Saturday is Alumni day at Westtown school, the Quaker school outside of Philadelphia where I went for 11 years (and boarded the last three.) I spent an hour last night reading alumni updates in the school’s quarterly magazine. The letters are arranged by class year. Reading all the letters, from the class of 1918 to the class of 2002, is like looking at the tilted slabs of sedimentary rock you sometimes see by the side of the highway. Each sedimentary layer, each generation’s similar preposessions, boasts, and concerns, is revealed to clear view.
Kate’s dad recently had his 40th high school reunion; he told me that he enjoyed it because “the race is run, everyone knows what they did, and it’s time to relax.” Boy, that’s sure not the case for twenty and thirty year olds. The alumni reports surrounding the class of 1989 are full of successful people elbowing to the front of the line. Except the head of the line at a Quaker school is “I’m happy, fulfilled, and I have an interesting, important job that doesn’t pollute the atmosphere or get people killed. And I own a house.”
I’ve condensed each sedimentary alumni layer into one sentence, somewhat cynically:
- Graduation to 5th reunion: “I went to Costa Rica this summer. Liberal arts college sure is hard!”
- 5th-10th reunions: “I got accepted to the PhD program at [graduate school x]. I’ve taken a job teaching at [prep school y]. Come and visit me!”
- 10th-20th reunions: “I finished my residency program at [prestigious medical school z], am marrying my sweetheart [alpha], and am moving into a beautiful house on six acres in [beautiful state beta.] I just had two beautiful kids.”
- 20th-30th reunions: “My book on [small animals | peace and justice] has just come out. Also, I won my battle with [debilatating disease], I’m going back to graduate school, and am starting a new career as an aromatherapist.”
- 30th-40th reunions: “My grandchild was born in [faraway state.]”
- 50th-70th reunions: “I’m moving to the Quaker retirement community at Longwood.”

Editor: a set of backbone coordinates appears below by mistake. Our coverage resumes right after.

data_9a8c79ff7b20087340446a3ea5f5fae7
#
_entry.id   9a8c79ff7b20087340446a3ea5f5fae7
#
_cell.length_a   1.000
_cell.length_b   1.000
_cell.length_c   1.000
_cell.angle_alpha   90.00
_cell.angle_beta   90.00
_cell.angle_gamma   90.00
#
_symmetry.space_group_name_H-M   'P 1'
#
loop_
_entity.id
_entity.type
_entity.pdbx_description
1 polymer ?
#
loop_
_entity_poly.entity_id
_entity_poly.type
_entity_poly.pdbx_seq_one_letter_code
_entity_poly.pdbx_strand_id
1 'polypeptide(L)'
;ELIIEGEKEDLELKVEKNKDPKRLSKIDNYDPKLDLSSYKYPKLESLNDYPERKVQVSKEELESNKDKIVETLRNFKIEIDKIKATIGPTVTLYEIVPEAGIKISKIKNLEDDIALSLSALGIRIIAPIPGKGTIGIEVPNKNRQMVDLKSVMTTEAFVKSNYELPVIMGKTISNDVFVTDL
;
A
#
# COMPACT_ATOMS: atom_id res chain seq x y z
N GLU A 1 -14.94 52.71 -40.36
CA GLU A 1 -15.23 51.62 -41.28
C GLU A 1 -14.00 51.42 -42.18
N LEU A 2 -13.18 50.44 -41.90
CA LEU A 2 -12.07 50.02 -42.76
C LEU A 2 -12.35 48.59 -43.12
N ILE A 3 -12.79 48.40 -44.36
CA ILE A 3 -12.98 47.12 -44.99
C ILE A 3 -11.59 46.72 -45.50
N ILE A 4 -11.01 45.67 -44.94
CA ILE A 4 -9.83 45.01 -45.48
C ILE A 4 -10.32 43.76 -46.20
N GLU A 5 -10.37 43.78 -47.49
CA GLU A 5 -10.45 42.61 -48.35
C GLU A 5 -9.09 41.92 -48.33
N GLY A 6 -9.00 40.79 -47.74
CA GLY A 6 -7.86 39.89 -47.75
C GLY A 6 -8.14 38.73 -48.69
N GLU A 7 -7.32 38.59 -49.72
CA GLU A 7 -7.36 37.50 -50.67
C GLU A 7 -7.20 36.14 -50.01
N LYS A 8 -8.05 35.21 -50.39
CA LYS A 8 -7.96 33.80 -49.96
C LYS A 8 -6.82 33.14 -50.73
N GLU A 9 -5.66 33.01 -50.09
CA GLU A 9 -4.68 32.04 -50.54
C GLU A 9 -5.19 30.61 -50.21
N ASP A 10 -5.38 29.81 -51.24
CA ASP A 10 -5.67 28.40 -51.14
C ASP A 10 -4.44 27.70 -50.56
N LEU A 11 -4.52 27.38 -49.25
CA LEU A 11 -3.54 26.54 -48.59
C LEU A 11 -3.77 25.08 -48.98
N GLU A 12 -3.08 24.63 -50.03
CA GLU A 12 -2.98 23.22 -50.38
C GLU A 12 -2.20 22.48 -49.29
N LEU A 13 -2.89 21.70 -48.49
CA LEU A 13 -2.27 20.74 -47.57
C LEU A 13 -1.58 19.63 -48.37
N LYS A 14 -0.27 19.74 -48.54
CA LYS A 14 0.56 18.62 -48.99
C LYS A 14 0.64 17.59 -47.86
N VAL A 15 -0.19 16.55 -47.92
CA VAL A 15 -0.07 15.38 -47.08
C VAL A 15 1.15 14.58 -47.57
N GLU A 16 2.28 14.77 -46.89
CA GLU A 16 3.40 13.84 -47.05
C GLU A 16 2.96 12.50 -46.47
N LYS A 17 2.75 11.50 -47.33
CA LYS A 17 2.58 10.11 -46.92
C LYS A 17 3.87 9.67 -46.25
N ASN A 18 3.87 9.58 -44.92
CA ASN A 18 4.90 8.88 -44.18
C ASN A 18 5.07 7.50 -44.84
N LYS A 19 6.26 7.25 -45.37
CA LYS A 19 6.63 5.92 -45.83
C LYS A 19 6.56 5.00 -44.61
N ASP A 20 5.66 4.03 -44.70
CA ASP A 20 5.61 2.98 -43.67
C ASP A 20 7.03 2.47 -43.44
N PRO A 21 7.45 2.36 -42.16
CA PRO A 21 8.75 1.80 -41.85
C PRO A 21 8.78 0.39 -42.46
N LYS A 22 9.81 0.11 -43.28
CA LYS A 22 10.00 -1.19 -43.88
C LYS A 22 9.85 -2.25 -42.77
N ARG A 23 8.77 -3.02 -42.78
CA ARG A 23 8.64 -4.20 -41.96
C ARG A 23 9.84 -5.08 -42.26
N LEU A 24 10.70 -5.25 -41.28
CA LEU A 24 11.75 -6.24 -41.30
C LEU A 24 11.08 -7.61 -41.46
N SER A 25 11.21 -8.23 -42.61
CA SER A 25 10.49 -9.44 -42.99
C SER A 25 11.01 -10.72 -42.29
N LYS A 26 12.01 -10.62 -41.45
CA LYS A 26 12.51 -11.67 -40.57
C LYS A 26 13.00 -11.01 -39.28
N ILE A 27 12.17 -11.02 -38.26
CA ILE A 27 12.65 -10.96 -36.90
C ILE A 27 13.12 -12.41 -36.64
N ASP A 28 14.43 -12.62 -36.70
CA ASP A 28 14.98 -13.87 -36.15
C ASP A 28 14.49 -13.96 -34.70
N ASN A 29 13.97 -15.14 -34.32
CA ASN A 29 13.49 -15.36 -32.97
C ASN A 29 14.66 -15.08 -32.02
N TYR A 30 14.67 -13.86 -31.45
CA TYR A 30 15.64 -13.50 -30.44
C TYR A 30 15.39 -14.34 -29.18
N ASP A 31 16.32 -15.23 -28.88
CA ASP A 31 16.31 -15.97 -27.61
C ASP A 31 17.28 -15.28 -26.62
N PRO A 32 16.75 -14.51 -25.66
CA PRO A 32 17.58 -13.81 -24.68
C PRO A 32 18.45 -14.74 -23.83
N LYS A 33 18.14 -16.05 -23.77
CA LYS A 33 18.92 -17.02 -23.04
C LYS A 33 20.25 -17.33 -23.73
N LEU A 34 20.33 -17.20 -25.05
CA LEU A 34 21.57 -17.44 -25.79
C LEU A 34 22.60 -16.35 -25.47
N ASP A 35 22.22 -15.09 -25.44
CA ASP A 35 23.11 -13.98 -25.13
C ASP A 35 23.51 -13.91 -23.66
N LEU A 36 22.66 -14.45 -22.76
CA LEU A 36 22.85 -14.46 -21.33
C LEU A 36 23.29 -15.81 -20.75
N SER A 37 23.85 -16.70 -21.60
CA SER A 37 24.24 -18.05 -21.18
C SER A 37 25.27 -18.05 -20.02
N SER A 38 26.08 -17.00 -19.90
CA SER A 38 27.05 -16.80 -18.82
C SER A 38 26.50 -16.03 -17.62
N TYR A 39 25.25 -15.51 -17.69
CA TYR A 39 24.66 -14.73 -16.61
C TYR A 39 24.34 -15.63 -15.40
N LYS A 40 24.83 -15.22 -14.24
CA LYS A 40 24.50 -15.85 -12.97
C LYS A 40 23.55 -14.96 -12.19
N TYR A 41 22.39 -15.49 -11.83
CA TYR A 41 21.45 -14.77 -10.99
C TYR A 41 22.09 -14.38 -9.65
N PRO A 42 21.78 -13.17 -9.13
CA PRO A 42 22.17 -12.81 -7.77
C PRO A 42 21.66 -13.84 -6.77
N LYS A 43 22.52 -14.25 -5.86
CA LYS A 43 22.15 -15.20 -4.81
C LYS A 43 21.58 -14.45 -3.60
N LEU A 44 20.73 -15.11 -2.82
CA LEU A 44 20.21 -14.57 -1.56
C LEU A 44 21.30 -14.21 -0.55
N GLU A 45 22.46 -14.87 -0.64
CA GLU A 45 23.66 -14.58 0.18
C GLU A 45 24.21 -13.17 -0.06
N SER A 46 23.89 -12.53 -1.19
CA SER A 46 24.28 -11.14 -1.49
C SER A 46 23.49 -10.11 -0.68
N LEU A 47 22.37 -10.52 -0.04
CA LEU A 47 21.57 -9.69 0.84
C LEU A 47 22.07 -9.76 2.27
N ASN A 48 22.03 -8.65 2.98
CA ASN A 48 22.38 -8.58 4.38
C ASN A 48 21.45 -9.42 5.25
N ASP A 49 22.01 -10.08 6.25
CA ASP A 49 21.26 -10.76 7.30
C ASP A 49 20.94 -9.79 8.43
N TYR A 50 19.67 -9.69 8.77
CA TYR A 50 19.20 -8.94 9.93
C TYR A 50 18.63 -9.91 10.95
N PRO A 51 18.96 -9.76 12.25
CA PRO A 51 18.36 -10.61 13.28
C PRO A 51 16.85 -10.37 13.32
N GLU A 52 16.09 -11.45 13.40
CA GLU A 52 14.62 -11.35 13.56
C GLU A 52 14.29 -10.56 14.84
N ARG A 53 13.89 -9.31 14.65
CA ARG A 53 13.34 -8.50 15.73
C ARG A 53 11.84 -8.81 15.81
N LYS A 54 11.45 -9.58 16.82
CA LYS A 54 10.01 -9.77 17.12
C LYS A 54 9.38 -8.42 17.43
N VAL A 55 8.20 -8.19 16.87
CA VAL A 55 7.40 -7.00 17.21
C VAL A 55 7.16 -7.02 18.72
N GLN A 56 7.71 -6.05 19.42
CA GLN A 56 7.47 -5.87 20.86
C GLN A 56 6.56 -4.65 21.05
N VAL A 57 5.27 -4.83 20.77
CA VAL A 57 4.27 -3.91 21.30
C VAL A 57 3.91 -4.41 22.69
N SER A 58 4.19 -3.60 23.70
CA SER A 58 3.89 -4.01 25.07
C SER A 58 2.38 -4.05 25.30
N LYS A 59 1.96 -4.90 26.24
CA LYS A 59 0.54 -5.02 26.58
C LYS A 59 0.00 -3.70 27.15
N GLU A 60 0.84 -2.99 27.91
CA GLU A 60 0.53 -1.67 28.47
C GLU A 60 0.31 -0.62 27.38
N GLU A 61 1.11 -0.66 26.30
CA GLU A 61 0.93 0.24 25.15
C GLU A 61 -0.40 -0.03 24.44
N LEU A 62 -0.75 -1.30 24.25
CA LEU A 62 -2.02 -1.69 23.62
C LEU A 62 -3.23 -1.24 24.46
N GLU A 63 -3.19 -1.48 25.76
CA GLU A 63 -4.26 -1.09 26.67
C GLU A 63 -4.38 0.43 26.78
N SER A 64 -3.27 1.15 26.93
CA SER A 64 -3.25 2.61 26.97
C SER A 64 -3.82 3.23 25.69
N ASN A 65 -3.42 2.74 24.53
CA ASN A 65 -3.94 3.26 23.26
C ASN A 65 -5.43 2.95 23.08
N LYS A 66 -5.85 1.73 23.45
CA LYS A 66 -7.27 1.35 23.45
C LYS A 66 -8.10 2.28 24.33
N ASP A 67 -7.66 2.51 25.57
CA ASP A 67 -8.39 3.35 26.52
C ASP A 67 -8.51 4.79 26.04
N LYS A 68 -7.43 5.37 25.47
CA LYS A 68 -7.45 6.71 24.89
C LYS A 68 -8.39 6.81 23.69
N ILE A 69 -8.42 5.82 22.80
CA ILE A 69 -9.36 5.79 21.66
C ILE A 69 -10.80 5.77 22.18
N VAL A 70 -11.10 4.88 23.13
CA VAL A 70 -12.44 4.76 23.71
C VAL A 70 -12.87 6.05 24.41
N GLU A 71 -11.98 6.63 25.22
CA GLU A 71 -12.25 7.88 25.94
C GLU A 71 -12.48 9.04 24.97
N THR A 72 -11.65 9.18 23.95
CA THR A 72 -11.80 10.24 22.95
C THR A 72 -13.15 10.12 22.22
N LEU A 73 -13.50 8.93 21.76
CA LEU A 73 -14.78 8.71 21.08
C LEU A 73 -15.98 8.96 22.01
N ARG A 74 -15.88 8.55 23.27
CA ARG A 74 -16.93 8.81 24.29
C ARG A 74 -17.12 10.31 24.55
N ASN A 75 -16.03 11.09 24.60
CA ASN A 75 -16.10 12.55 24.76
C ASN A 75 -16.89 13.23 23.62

- 70th reunion+: Obituaries.
I don’t know why I feel bitter when I look at the 10-20 year letters. Is it because everyone only writes in with good news? It makes me feel tired, like I should nudge the treadmill a little faster. I find myself wanting to repeat what I did in college; write in saying that I’ve joined the Air Force, become a test pilot, have grown a handlebar mustache, and can be reached at a forwarding address in Raratonga. What the letters really
make me want to do is lose forty pounds before going to the reunion next Saturday. It’s petty, but there you have it. Ugh.
I had a great weekend — I cleaned out old storage, and retrieved my banjo, the silver firefighter’s coat that goes with the Ultimate Water Gun, and my grandfather’s steel foot locker, which is hand-lettered “Lt. Col. John R. Young, HQ 324th fighter group”, and is just about my most prized possession. Also the heaviest. Kate and I took more ballroom dancing lessons with Martin Kunc, a Chechoslovakian emigre who is teaching me not only the steps (which I kind of know), but also the sawtooth pattern used to navigate around a ballroom floor (something I’ve never learned.) We went canoeing on the Brandywine and saw a couple of creepy guys with baseball hats and mullets sitting motionless way back in the woods, watching the groups go by. I think they were looking for topless canoeists. I started whistling Dueling Banjos to piss them off, then promptly grounded the canoe. G-r-r-r-r-r-e-a-t, really smart. But we lived through the experience. Then I went for a motorcycle ride with Kate’s dad, and cracked 60 MPH for the first time. Sixty feels a *lot* faster on two wheels than on four. And that was my weekend. I came back to the city and embarked on my latest adventure, installing RedHat Linux 7.1 on my desktop box!